The history and development of the exciting world of animation in the Middle East and North Africa is examined in a new book to be published at the end of August by the UK’s Bloomsbury Publishing.
Edited by Stefanie van der Peer, the book, titled Animation in the Middle East: Practice and Aesthetics from Baghdad to Casablanca, is part of imprint I.B. Tauris’s World Cinema series, and retails in paperback at $39.65 (£28.99).
The official Bloomsbury promotional description reads: “The internationally acclaimed films Persepolis and Waltz with Bashir only hinted at the vibrant animation culture that exists within the Middle East and North Africa.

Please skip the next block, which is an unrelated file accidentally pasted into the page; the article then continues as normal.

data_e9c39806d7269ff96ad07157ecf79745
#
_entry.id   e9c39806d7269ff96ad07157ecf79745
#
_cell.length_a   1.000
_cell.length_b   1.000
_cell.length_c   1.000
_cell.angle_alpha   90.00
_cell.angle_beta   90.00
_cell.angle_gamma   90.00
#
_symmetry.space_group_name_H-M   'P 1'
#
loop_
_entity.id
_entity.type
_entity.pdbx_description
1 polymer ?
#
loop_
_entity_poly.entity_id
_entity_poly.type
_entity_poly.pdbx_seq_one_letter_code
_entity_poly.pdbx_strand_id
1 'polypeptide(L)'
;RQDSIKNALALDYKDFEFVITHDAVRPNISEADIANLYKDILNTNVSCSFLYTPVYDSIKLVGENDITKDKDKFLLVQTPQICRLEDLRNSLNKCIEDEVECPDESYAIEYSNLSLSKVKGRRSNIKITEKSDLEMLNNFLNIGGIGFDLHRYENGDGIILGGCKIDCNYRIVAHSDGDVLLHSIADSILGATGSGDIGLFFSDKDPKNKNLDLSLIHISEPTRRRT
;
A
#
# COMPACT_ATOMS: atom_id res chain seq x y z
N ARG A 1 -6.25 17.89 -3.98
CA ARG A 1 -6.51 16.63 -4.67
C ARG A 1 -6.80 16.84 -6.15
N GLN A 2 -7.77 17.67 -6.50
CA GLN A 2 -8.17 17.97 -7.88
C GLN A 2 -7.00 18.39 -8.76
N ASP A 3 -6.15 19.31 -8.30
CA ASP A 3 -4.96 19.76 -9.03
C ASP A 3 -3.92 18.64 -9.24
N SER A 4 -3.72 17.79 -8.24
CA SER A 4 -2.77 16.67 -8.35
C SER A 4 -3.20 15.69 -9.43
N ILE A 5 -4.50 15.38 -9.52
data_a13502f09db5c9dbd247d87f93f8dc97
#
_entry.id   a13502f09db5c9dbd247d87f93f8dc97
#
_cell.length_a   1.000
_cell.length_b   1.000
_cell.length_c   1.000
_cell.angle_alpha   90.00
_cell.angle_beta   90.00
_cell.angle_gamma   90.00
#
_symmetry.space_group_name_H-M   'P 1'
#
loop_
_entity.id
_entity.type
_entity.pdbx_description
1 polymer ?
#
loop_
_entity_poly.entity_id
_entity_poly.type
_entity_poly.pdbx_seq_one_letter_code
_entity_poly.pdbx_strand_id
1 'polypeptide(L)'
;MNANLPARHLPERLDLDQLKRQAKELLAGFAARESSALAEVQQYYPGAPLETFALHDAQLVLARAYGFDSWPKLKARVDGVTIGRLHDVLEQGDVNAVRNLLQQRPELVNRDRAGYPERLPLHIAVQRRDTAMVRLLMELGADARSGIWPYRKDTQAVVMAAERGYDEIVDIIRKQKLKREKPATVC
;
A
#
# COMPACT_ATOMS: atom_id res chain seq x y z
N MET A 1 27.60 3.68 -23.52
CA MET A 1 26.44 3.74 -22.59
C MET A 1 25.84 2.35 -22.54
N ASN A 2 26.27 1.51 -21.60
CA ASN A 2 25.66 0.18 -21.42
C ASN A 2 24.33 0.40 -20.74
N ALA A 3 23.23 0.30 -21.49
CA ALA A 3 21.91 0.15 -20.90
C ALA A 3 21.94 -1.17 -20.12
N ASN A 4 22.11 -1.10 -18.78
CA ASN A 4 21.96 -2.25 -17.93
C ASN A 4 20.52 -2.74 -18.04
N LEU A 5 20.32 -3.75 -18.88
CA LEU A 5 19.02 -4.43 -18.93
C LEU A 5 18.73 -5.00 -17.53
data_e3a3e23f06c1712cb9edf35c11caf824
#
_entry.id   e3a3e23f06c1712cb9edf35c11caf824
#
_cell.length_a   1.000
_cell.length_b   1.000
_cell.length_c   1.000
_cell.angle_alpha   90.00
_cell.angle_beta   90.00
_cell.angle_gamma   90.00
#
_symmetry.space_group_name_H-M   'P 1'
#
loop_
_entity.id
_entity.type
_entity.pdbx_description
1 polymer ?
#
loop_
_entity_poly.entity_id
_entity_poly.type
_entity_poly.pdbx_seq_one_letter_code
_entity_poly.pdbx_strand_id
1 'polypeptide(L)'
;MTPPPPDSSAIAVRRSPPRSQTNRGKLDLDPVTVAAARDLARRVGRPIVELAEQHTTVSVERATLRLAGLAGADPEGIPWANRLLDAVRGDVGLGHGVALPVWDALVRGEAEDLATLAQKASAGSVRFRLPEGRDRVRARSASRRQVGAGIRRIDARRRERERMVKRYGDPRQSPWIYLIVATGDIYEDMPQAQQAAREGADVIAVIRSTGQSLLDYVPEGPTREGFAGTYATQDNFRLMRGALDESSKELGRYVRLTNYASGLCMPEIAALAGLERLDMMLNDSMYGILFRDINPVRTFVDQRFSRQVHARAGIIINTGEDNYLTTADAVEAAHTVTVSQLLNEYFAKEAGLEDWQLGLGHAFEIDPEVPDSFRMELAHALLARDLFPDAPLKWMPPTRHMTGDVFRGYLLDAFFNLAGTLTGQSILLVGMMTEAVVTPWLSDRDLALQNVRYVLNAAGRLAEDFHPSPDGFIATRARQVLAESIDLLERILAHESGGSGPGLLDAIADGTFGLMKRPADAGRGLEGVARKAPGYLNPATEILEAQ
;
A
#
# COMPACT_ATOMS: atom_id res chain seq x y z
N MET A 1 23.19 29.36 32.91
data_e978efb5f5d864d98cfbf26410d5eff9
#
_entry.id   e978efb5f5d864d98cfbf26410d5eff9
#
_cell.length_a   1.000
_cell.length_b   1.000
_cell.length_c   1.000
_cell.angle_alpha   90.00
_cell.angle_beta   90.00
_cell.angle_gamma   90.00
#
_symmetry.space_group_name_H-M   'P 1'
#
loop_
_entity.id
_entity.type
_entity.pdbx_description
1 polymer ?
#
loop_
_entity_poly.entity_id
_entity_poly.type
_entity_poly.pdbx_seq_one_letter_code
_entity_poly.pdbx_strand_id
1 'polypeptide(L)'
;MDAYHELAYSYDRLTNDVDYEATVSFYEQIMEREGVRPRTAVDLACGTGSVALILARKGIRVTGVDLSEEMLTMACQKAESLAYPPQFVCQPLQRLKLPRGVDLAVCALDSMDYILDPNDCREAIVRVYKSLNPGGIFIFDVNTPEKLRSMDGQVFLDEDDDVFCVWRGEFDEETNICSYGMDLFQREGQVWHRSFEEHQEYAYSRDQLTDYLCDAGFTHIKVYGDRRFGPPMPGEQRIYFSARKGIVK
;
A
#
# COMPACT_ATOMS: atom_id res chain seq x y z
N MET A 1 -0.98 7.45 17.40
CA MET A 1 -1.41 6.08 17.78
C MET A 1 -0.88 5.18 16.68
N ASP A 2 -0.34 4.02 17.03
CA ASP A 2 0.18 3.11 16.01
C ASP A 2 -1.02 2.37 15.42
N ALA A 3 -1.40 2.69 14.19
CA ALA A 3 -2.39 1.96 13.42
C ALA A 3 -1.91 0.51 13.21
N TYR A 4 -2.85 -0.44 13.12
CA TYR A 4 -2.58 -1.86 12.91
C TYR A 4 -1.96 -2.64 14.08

“In spite of censorship, oppression and war, animation studios have thrived in recent years- in Egypt, Iran, Iraq, Lebanon, Morocco, Palestine, Syria and Turkey - giving rise to a whole new generation of entrepreneurs and artists. The success of animation in the Middle East is in part a product of a changing cultural climate, which is increasingly calling for art that reflects politics.
“Equally, the professionalisation and popularisation of film festivals and the emergence of animation studios and private initiatives are the results of a growing consumer culture, in which family-friendly entertainment is big business. Animation in the Middle East uncovers the history and politics that have defined the practice and study of animation in the Middle East, and explores the innovative visions of contemporary animators in the region.”